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Top 5 Challenges Food Truck Owners Face

Challenges Food Truck Owners Face

It’s estimated that 50% of small businesses fail in the first five years, and food trucks are no exception. The increasingly competitive market means vendors have more hurdles than ever to operate a successful business. Here are the top five challenges food truck owners face and how to overcome them.


The real estate adage is location, location, location, and it also applies to food trucks. Vendors have to find a spot that consistently attracts diners without too many existing trucks. Some experts argue that choosing a proper location outweighs the importance of the menu.

Location Is Important

Street parking presents the most straightforward and cost-effective option for food truck owners. You can park in a business district and find hordes of hungry business-people on their lunch break. Other ways to optimize location include attending festivals, breweries, farmer’s markets, bars, nightclubs, sporting events, college campuses, and food truck parks.

Red Tape

Having a unique idea for a food truck and selling meals sounds like fun. The legalese can present enough hurdles that many prospective vendors give up before they start. Here are some of the regulations you’ll need to accommodate when you open a food truck:

  • A seller’s permit
  • Head department certification
  • Food safety training
  • Liability insurance
  • Mobile vending laws
  • Vehicle permit and license

Obtaining these qualifications isn’t difficult by themselves. They take time, though, which takes away from other pressing matters, like building a menu or hiring staff. Each city, county, and state has distinct regulations, so you’ll face red tape regardless of where you live in the United States.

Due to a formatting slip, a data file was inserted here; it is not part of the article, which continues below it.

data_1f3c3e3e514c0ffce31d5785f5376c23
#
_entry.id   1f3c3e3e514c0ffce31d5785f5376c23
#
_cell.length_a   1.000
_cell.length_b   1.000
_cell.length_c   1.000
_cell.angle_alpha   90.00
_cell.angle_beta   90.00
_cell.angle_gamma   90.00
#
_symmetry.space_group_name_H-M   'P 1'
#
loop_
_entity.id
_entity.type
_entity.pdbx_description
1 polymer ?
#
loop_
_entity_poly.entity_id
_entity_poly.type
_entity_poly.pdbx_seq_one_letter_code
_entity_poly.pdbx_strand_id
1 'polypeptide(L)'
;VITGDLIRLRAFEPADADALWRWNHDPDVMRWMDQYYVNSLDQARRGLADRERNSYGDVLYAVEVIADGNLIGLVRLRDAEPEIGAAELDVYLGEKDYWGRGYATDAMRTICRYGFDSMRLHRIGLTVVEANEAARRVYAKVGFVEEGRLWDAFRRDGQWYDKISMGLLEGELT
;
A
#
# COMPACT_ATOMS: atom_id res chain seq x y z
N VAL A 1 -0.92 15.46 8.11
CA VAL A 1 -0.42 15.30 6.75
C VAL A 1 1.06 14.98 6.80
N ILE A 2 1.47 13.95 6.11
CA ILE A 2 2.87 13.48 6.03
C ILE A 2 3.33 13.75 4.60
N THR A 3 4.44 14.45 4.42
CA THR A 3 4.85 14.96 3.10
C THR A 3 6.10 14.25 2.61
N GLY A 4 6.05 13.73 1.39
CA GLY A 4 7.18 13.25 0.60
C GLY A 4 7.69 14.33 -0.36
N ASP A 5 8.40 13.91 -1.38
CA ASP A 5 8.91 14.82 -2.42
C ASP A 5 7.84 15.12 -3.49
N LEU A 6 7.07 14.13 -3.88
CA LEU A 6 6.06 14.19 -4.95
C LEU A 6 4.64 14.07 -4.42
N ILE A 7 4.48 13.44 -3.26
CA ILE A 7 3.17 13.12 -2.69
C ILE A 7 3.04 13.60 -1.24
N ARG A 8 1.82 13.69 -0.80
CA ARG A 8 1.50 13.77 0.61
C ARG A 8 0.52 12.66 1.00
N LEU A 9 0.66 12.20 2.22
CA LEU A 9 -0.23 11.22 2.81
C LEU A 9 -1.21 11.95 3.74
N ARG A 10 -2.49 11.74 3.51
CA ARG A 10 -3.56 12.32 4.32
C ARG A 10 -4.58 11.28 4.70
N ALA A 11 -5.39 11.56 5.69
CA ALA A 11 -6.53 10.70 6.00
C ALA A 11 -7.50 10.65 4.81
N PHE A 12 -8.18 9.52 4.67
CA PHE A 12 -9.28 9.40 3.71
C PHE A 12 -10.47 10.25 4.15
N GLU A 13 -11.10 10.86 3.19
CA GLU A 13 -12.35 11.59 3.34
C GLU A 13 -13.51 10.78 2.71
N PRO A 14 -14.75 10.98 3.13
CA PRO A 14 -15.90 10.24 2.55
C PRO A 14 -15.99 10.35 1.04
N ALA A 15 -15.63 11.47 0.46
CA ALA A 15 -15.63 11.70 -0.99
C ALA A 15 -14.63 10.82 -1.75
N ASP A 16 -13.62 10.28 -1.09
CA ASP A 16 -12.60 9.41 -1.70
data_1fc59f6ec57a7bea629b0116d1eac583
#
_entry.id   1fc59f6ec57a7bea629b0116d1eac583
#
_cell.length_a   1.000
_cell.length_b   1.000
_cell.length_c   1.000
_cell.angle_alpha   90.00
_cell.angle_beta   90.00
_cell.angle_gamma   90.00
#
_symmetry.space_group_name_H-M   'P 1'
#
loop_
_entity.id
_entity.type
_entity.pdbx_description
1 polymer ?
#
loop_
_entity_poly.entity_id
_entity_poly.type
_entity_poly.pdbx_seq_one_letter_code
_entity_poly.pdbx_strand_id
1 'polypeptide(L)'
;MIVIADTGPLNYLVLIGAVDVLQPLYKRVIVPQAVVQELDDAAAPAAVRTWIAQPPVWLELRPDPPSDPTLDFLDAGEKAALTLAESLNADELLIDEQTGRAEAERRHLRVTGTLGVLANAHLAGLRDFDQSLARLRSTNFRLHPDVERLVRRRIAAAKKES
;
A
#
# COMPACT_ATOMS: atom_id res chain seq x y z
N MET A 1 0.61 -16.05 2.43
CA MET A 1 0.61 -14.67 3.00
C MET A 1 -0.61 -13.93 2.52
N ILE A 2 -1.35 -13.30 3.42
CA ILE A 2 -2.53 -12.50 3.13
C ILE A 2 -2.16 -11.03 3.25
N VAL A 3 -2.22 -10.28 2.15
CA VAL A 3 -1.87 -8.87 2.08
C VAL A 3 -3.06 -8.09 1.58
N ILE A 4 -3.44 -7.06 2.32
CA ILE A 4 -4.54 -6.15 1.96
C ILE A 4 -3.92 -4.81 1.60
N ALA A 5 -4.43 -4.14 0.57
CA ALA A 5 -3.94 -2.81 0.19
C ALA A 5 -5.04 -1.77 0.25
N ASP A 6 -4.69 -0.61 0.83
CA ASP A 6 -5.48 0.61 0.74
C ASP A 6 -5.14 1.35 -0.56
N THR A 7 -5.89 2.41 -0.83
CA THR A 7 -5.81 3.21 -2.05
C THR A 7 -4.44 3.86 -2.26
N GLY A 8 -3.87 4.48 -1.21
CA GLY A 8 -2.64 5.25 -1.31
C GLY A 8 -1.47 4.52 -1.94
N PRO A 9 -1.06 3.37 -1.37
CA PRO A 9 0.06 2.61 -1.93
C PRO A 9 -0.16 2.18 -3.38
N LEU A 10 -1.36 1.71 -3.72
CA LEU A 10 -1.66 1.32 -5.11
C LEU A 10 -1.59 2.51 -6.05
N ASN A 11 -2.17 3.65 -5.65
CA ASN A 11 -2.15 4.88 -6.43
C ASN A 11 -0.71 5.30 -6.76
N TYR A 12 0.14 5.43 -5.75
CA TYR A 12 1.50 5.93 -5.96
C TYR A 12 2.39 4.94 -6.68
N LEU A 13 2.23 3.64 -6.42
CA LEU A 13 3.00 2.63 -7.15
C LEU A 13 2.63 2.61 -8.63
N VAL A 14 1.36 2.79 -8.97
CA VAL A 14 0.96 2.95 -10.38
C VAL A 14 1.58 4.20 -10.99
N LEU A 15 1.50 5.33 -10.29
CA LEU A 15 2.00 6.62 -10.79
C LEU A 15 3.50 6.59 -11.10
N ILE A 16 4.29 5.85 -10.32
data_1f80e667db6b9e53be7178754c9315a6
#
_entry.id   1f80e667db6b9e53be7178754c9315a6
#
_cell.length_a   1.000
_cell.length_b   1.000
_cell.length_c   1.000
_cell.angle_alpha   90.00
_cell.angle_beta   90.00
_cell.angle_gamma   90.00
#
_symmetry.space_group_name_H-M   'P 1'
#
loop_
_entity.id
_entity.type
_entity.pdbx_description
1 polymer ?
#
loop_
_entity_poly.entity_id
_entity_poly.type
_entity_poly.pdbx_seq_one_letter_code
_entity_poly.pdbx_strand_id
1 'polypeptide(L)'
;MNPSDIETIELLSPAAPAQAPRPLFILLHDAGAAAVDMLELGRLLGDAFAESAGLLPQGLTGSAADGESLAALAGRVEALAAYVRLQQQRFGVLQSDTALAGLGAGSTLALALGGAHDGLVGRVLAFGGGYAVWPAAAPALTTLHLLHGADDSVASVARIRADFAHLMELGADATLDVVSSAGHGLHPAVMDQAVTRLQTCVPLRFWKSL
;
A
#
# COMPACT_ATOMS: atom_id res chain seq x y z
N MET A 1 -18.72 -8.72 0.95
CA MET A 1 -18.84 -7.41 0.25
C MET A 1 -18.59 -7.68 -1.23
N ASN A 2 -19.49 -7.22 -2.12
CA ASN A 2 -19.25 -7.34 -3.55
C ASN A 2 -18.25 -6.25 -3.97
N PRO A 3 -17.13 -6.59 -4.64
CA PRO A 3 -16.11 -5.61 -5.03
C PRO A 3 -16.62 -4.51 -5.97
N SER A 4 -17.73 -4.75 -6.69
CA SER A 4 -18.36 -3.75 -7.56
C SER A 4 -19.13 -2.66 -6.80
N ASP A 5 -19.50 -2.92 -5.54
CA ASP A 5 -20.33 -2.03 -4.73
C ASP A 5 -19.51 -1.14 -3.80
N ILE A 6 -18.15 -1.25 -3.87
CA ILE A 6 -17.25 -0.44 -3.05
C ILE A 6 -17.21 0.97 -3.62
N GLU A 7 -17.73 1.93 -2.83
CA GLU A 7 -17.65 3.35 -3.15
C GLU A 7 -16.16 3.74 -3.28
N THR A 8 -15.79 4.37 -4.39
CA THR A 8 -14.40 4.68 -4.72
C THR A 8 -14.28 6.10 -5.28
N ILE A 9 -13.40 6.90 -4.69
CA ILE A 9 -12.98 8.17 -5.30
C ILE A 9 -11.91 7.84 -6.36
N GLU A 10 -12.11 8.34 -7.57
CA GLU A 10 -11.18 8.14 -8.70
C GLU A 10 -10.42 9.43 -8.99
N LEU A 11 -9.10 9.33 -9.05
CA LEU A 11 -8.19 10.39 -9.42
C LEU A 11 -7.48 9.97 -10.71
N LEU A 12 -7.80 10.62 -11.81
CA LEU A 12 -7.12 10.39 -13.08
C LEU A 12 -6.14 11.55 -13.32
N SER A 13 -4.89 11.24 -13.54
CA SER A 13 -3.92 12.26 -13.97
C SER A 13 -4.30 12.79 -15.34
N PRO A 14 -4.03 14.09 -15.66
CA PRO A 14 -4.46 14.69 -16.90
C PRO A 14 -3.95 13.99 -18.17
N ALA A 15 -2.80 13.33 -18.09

Kitchen Space or Lack Thereof

Kitchen space provides a natural constraint for food truck vendors. Every section of the kitchen layout needs to drive the operation toward complete efficiency; otherwise, it risks slowing down business. Combine multiple tasks into one to get more done with less.

A robust food processor lets you perform multiple functions in a compact area. The small machine can make everything from salsas to soups and whipped cream to winter smoothies. Other ways to make your kitchen space more efficient include improving organization, building vertically instead of horizontally, and purchasing ingredient bins.

The Goldilocks Menu

Most people start food trucks because they have a new idea that no one else is doing. That could mean serving Korean-Italian cuisine or turning traditional upscale dining into fast, casual meals. Even if you have a novel and delicious idea, you need a consumer base willing to try your food.

A Goldilocks menu is neither too boring nor too adventurous. The food should sit in the middle ground between familiarity and novelty, making it just right for prospective customers. Striking a balance can be challenging for food truck owners, especially if you do not have a background in the restaurant industry or hospitality.

Inclement Weather

Some parts of food truck vending are out of your control, including the weather. While you can nail your food truck’s business plan, uncooperative weather can present a financial setback. No one wants to eat soggy sandwiches in a muddy park, even if they’re amazing. The same goes for eating ice cream during the winter or having spicy ramen during peak summer months.

Always Be Ready

Food truck owners face a myriad of challenges, from inclement weather to red tape. While some of these hurdles are beyond your control, some ingenuity and thoughtful planning can circumvent these common issues. If you’re ready to start conquering these hurdles, check out the About Us page to learn how Truckster can bolster your bottom line.

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